I’ve finished five books so far this year:
LIFESPAN: WHY WE AGE AND WHY WE DON’T HAVE TO, David Sinclair
WALK THROUGH WALLS, Marina Abramovic
KRAFTWERK: FUTURE MUSIC FROM GERMANY, Uwe Schutte
THE CYCLIST, Tim Sullivan
THE PATIENT, Tim Sullivan
The latter two are part of a British crime series featuring a cast that is, frankly, generally a bit annoying - but Tim Sullivan writes perfectly engineered policiers, and it’s a pure joy for me to watch him operate the machinery.
That said: I was on the phone with producer friend Marc Evans the other day, and he asked me what I’d read lately that I’d recommend, and the first thing that came to mind was Patrick Langley’s THE VARIATIONS.
“Still, we must keep an open heart. Not literally. That would be bad for one’s health.”
An alternate world with only one change: some people have The Gift, an ability to hear voices and sounds from the past. In London, there is an academy called Agnes’s Hospice for Acoustically Gifted Children, which aids people with the gift. The woman who now runs it was once best friends with Selda Heddle, who grew up to be a renowned composer by using her Gift. One night, Selda’s grandson Wolf pitches up at the Hospice in a mental crisis brought on by his inheritance of the Gift.
That’s the set-up for a looped three-part novel about talents and afflictions, friendship and loss, hope and dreams, and the possessions of the creative urge.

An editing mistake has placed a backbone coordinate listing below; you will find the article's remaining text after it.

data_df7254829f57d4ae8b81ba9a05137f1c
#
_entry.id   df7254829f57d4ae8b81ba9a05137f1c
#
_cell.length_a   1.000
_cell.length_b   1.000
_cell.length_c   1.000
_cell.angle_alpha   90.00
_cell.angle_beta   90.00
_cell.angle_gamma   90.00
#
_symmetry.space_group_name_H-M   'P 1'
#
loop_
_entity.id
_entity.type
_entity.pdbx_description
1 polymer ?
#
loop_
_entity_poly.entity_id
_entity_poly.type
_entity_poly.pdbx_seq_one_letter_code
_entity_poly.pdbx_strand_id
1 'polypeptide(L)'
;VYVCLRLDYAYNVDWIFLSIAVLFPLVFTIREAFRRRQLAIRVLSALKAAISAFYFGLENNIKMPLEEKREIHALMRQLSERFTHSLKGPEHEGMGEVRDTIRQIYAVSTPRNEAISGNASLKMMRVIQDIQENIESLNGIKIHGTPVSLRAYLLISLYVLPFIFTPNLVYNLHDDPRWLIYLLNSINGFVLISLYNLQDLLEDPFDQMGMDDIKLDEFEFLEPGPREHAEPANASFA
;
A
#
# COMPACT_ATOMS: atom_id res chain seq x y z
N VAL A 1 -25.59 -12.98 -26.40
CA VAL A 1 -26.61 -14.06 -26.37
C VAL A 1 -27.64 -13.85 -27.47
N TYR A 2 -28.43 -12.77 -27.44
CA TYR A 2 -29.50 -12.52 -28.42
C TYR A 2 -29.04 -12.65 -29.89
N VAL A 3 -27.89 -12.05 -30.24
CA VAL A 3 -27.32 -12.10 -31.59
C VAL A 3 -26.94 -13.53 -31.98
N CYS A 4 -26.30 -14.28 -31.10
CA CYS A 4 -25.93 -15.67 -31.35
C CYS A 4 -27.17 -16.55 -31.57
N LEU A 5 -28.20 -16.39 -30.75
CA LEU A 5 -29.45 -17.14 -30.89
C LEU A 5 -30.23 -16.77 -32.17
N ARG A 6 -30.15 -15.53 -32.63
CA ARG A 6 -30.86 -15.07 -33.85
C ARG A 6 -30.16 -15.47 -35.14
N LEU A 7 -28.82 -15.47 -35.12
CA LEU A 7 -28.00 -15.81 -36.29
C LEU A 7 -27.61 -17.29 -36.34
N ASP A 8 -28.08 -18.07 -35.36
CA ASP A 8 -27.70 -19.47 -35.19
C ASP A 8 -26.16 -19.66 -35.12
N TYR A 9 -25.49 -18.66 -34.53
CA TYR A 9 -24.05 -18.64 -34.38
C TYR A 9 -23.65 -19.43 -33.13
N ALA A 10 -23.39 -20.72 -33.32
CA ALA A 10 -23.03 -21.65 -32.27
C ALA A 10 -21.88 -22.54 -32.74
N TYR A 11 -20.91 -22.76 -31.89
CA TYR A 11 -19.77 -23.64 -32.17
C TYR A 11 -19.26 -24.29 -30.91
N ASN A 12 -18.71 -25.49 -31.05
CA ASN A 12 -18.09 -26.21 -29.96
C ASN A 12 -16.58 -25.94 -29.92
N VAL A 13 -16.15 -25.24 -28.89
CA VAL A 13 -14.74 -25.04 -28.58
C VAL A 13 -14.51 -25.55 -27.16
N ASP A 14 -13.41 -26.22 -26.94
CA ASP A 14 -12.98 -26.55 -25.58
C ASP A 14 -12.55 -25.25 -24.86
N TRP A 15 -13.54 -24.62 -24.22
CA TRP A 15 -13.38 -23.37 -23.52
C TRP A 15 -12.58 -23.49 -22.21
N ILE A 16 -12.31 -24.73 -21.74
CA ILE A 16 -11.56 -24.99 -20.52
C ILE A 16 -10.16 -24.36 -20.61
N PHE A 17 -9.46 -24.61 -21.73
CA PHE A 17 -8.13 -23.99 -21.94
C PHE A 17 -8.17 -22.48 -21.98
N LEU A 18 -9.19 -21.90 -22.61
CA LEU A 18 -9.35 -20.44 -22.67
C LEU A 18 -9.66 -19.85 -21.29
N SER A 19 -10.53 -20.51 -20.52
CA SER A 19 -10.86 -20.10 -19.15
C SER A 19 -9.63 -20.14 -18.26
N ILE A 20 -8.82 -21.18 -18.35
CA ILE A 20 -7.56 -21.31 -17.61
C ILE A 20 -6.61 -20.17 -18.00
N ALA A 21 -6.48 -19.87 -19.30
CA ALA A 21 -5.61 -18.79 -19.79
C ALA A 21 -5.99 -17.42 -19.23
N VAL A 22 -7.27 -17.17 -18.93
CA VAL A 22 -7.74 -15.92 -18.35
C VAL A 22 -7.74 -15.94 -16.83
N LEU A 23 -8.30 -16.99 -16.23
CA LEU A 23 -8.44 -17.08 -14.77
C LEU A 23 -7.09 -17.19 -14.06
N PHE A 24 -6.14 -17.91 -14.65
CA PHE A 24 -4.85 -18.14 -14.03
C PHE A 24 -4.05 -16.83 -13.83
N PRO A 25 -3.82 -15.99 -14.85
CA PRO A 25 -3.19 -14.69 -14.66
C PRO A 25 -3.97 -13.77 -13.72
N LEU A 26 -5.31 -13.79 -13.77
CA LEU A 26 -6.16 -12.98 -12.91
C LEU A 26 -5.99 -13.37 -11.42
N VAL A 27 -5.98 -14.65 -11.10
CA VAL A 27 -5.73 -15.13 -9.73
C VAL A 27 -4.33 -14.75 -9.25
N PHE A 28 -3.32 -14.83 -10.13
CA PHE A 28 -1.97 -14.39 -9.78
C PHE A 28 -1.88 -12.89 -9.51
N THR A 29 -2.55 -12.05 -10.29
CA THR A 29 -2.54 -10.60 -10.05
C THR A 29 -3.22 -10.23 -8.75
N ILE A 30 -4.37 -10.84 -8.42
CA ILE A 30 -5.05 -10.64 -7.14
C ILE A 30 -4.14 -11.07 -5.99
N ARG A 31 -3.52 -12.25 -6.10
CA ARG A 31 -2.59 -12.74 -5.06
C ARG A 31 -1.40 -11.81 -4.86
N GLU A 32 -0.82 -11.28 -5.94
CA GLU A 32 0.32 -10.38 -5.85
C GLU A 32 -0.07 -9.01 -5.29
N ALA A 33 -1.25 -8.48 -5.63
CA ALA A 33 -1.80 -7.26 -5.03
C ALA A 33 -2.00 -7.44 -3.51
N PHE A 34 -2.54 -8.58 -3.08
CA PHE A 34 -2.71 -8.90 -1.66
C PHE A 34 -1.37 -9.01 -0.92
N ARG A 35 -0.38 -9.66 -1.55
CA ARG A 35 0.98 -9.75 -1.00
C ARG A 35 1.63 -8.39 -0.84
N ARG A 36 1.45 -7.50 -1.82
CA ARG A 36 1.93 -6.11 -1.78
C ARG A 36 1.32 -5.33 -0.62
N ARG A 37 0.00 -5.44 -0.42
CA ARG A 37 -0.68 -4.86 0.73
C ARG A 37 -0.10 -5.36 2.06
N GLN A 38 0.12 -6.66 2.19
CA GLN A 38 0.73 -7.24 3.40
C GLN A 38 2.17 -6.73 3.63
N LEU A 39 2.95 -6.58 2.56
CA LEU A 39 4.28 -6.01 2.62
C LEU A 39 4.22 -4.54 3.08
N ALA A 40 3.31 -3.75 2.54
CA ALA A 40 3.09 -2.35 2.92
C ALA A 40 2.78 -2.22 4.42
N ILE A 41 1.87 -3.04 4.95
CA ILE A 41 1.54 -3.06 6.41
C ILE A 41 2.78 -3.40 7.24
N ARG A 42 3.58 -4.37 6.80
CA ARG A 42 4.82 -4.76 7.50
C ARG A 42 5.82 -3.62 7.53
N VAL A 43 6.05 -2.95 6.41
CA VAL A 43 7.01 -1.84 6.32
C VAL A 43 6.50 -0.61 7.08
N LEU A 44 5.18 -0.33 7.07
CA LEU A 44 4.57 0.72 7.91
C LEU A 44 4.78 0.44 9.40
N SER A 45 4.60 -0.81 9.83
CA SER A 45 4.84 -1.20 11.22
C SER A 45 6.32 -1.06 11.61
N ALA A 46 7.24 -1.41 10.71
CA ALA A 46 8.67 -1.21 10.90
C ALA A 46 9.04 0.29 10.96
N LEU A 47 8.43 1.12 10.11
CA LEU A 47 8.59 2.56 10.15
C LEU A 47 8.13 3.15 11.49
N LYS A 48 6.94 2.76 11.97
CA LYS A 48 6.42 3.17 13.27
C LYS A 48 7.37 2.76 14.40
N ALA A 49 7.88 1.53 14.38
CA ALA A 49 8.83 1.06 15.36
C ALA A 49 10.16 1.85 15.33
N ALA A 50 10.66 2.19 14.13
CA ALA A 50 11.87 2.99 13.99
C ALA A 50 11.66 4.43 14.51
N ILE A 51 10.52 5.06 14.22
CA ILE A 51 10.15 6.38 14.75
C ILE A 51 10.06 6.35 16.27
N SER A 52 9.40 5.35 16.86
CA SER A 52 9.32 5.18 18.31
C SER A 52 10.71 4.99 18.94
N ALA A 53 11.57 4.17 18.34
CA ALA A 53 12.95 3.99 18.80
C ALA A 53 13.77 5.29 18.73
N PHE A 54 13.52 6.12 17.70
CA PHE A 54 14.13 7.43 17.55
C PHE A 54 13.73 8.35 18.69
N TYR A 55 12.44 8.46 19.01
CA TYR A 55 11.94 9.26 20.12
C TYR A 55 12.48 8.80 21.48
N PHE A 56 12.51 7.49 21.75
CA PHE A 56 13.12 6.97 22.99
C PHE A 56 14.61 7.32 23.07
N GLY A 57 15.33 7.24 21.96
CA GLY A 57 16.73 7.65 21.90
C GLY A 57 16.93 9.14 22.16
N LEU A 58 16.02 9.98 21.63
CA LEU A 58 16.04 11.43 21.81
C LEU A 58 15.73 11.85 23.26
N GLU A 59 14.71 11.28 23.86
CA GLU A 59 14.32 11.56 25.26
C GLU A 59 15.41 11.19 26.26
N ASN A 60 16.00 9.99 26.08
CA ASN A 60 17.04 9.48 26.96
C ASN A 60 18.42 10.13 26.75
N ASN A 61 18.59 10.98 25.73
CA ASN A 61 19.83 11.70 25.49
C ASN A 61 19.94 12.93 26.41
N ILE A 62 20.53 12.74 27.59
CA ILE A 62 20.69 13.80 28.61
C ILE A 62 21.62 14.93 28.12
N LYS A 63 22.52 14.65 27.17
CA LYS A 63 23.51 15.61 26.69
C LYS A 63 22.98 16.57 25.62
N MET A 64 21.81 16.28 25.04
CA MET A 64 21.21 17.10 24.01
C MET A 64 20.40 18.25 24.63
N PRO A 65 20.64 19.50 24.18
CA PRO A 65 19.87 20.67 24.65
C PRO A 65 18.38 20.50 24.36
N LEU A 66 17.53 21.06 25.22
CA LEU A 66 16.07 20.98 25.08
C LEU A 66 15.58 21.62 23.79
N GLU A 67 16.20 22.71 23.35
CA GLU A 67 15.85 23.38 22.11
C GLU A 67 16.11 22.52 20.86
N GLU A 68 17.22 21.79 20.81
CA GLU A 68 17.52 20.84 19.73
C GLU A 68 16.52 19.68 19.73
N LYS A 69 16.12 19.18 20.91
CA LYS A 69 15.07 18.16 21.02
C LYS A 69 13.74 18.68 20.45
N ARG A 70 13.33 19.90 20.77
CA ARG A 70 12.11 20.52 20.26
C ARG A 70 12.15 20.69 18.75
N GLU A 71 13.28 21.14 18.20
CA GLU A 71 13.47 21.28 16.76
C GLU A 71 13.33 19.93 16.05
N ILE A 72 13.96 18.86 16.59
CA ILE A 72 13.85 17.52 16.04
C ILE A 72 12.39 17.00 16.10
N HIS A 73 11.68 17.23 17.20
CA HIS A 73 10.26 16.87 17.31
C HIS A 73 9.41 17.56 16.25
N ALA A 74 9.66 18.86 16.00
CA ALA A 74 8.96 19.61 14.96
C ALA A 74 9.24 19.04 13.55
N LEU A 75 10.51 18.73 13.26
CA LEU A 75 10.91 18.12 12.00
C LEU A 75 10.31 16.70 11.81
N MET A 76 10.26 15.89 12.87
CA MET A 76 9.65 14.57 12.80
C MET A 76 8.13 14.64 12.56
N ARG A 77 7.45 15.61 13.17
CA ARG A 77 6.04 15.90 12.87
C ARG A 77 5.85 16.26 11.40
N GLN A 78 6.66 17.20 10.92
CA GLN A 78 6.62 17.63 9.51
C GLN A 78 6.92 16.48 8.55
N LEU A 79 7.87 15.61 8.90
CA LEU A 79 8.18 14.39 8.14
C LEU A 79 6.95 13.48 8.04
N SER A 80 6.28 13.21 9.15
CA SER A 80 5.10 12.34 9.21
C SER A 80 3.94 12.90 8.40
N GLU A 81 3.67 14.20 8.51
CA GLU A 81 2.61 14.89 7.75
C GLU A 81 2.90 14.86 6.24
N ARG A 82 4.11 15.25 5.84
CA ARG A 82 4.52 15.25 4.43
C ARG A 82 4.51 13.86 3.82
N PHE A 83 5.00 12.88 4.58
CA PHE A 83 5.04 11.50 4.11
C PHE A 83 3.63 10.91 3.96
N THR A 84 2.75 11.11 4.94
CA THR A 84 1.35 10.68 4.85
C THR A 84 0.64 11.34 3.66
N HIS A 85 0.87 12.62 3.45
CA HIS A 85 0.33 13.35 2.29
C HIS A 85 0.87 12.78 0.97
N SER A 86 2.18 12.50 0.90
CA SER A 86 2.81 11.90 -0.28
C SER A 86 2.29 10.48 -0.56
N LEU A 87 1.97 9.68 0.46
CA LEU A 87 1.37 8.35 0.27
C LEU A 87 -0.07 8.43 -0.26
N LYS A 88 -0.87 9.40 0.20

Fitzcarraldo rarely publish straight genre work, but make no mistake - this is a work of speculative fiction, and by any sane yardstick would be considered one of the best sf novels of its year. I loved it. The writing is exquisite, by turns precise and lyric, then loose and funny. It also sends you off to learn more about music. THE VARIATIONS is a hell of an experience, and, if you read it, remember I reminded you the structure is looped.
I feel like this is probably a lot of words already.
Anyway, how are you? Holding up okay?
I’m represented by Angela Cheng Caplan at the Cheng Caplan Company and David Hale Smith at Inkwell Management and Joel VanderKloot at VanderKloot Law. Please add [email protected] to your email system’s address book or contacts or move this email to primary in your inbox!
WARRENELLIS.LTD is my personal notebook, in which I make new entries several times a day. Think of it as all the things I can't fit into this newsletter, from links and bookmarks to reviews, random thoughts and life notes. If you use a RSS reader, it generates a feed at https://warrenellis.ltd/feed/ .
This letter has been zapped to you via Beehiiv.
The next edition will be with you on 11 February 2024. Provided the number of links in this mail haven’t dumped me into sp@m hell.
Until then - I hope you survived the holiday season, and that you’re thriving. It’s going to be a weird year for a lot of us, but I figure that if we got through the last ten years, then we’ve been trained at bullshit Wudang and can get through whatever’s next. Hold on tight, look after yourself, and I hope to write to you again soon.